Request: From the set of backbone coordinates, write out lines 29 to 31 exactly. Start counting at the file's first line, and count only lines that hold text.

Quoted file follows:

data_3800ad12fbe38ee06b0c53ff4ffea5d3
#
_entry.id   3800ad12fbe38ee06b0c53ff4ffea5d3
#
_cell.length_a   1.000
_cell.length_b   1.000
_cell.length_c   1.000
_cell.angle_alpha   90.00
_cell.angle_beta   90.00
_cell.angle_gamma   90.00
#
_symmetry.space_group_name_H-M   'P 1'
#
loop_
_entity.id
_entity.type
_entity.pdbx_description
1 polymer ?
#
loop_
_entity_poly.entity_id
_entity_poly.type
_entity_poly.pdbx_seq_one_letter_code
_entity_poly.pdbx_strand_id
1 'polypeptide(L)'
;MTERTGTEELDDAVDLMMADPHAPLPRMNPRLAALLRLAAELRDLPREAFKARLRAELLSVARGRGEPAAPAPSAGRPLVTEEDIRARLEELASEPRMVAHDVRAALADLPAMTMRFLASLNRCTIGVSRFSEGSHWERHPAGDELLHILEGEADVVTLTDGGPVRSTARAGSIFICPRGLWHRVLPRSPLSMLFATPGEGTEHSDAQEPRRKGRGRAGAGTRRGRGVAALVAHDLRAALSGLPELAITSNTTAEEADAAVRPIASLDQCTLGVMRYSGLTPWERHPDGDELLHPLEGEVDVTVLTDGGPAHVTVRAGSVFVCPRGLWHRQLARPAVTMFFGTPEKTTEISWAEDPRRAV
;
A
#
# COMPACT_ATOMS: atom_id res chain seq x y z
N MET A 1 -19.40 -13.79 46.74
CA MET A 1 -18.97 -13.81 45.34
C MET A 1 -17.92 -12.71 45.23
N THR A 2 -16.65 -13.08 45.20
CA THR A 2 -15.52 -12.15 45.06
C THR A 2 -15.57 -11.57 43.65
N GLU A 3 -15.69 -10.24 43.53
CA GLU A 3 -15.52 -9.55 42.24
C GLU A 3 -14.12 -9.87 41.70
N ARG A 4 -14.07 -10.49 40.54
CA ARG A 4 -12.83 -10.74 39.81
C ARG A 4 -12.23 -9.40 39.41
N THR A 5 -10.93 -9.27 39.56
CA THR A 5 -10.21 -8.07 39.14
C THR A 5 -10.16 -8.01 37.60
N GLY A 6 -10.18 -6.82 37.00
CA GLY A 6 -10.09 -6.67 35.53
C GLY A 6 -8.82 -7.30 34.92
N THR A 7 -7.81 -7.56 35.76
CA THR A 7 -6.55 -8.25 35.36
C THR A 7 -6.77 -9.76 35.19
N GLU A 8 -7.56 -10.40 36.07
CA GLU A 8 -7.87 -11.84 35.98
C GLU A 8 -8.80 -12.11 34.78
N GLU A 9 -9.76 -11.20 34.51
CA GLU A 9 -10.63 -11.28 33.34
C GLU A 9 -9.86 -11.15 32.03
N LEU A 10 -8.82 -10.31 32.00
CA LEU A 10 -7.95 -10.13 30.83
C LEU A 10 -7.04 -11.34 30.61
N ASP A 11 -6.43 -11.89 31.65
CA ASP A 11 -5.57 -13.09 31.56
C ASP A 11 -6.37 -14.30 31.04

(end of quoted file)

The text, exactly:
#
# COMPACT_ATOMS: atom_id res chain seq x y z
N MET A 1 -19.40 -13.79 46.74